There are various reports where the CeO2 is proved to be excellent support for the gas as well as liquid phase reactions. From our experimental findings; the presence of highly dispersed CuOx (5–10 nm) supported on CeO2 (20–40 nm) surface plays a significant role towards selective oxidation of aromatic amines to corresponding azoxybenzene. To the best of our knowledge, there is no report on such hydrothermally prepared 3.8% Cu–CeO2 catalyst with the 95% aniline conversion and 92% azoxybenzene selectivity at 50 °C using H2O2 as an oxidant.

In order to check the reusability of the catalyst, the solid catalyst particles were recovered from the reaction mixture by filtration during hot condition. It was observed that the reaction was stopped after removal of catalyst from the reaction mixture. The solid catalyst particles were filtered by hot filtration method and washed with acetone followed by drying at ambient temperature for 10 h and used as such. Then, these dried catalyst particles were reused for oxidation of aniline to azoxybenzene and this process was further employed to four consecutive runs. From the tests, we observed that the 3.8% Cu–CeO2 did not lose its activity (conversion and selectivity) after four catalytic cycles (Fig. S4 in ESI) and the true heterogeneity of catalyst was estimated by ICP-AES analysis that showed no loss of copper in spent catalyst (after 4 successive runs). The amount of Cu and Ce present in the spent catalyst was almost same as that of the fresh catalyst as estimated by ICP-AES confirmed the true heterogeneous nature of the catalyst.


In conclusion, we have prepared copper nanoparticles supported on nanocrystalline CeO2 by one pot hydrothermal method using cationic surfactant cetyltrimethylammonium bromide (CTAB). The catalyst was characterised by XRD, XPS, SEM, TEM, TGA, FT-IR, UV-VIS, EXAFS, and ICP-AES. HRTEM analysis showed the presence of uniformly dispersed Cu nanoparticles with size (5–10 nm) supported on CeO2 nanoparticles with size 20–40 nm. H2-TPR also showed the presence of highly dispersed Cu particles with the strong interaction with CeO2. 3.8% Cu loading was the optimum loading to give maximum activity for the aniline oxidation to azoxybenzene formation. The 3.8% Cu–CeO2 catalyst showed 95% aniline conversion with 92% azoxybenzene selectivity at 50 °C with H2O2.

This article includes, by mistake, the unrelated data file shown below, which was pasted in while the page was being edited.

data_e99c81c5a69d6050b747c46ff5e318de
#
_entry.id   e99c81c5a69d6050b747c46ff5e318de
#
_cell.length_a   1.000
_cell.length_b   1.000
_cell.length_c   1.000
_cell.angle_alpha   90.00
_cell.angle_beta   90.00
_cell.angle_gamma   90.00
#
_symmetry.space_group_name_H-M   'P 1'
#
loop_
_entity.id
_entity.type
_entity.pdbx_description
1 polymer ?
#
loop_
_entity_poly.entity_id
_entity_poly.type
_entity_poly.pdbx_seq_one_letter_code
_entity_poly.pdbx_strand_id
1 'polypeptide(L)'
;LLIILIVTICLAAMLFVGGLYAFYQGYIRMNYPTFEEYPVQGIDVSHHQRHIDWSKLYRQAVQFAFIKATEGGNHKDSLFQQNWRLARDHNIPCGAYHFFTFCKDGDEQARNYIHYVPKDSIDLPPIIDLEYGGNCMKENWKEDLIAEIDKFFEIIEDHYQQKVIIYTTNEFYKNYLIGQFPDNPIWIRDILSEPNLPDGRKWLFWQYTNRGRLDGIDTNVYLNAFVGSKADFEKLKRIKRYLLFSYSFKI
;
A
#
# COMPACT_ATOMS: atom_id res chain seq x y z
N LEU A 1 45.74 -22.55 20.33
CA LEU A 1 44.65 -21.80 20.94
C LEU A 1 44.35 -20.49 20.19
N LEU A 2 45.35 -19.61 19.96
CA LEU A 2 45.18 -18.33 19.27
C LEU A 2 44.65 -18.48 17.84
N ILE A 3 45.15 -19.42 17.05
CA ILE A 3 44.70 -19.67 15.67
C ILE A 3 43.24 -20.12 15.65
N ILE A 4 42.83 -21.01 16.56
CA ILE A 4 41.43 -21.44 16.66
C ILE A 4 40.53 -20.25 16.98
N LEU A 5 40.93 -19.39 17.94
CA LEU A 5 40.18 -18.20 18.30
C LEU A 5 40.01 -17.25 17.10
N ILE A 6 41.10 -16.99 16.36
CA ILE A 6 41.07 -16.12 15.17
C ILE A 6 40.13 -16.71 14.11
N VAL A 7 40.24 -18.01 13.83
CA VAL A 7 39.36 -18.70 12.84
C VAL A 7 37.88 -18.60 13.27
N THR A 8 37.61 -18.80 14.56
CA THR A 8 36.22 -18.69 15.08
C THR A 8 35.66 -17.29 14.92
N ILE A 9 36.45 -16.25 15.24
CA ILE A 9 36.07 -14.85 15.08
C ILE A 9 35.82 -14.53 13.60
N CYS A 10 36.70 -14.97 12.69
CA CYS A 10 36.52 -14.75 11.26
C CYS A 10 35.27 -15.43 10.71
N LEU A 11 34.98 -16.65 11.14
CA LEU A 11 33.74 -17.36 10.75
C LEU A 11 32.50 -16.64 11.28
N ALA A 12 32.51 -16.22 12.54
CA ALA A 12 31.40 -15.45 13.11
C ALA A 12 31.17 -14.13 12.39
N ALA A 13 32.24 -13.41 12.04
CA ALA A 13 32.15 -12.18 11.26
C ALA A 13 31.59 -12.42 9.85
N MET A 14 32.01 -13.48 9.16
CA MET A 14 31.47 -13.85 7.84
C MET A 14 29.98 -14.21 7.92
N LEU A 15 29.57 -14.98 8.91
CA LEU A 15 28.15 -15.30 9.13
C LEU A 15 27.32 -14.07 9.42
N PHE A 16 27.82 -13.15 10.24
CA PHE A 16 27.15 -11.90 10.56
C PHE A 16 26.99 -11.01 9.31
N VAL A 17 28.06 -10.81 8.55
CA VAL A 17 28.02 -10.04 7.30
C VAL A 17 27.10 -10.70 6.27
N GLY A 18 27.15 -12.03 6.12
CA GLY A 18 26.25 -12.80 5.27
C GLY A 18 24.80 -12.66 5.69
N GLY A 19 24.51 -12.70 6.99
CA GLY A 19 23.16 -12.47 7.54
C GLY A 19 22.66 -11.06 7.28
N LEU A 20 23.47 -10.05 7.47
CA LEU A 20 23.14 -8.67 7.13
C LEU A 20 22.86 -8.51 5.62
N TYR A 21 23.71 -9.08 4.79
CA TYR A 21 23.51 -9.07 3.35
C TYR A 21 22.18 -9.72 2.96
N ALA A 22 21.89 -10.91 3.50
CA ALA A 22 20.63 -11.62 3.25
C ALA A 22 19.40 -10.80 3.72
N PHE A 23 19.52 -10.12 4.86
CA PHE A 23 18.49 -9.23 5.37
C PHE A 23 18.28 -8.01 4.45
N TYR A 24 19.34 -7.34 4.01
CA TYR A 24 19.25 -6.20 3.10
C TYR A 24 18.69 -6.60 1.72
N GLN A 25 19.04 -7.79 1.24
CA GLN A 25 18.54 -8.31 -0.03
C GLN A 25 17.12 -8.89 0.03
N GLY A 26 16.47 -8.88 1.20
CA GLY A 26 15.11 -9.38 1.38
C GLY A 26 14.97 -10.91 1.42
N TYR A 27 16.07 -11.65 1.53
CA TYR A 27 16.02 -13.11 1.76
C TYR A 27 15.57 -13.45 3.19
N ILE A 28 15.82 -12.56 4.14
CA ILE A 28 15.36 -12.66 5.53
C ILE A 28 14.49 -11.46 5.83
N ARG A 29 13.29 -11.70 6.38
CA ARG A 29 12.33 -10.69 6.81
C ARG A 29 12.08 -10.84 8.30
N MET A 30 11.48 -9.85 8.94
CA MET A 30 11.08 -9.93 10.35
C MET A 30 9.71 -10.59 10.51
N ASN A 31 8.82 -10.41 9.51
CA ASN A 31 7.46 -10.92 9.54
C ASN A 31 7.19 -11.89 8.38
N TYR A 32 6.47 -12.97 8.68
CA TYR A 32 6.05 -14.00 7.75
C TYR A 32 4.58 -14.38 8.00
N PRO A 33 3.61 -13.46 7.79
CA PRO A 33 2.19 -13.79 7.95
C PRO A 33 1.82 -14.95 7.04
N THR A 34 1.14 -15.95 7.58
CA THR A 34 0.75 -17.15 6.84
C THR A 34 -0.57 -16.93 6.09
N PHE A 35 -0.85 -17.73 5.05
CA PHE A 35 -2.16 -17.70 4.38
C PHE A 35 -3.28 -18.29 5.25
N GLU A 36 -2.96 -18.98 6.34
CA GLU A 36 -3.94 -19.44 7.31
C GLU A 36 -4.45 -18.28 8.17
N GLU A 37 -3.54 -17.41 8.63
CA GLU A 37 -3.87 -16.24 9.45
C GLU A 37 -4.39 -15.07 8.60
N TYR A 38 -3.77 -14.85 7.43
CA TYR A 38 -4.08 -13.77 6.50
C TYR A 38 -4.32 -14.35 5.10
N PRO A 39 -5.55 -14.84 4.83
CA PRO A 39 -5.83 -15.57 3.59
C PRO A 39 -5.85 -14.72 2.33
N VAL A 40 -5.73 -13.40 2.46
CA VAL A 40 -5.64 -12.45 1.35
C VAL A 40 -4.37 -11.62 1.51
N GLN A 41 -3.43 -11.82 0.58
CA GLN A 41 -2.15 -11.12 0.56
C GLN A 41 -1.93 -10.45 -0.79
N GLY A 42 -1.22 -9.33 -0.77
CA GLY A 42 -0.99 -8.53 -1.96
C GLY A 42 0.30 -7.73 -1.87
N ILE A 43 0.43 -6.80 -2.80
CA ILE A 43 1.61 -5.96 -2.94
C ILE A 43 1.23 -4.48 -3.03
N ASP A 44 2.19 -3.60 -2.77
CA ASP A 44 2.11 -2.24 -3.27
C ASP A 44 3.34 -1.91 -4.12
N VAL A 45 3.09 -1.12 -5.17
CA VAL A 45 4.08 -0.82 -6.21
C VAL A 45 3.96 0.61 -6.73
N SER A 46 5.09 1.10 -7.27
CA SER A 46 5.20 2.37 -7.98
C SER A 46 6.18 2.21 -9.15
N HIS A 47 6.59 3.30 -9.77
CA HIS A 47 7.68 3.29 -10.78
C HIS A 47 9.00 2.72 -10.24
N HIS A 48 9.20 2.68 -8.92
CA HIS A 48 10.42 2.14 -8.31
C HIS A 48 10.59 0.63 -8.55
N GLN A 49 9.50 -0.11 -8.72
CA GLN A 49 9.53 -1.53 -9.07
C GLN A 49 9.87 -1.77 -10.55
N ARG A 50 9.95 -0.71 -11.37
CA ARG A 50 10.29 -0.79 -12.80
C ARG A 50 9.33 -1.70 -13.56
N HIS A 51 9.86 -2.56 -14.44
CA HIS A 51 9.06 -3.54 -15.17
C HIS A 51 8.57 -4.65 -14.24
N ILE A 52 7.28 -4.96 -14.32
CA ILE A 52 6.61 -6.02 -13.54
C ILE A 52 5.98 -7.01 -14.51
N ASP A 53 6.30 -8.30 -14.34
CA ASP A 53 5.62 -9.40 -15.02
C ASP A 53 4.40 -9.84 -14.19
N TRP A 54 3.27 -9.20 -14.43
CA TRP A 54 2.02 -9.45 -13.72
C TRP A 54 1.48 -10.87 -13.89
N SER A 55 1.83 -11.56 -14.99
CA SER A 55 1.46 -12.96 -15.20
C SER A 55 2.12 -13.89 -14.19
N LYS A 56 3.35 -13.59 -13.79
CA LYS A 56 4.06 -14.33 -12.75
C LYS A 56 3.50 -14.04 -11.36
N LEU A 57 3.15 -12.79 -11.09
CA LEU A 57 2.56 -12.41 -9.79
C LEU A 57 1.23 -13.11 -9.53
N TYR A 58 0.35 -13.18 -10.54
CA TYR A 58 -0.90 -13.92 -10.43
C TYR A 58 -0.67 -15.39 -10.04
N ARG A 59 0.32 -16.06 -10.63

The authors thank Analytical Science Division, Indian Institute of Petroleum for analytical services and grateful to CSIR, New Delhi for the financial support in the form of 12 FYP Project (CSC-0125, CSC-0117). The Director, CSIR-IIP, is acknowledged for his help and support. The XAFS measurements were performed at KEK-IMSS-PF, Tsukuba, Japan with the approval of the Photon Factory Advisory Committee (Project 2013 G 208).

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Electronic supplementary information (ESI) available. See DOI: 10.1039/c5ra25699b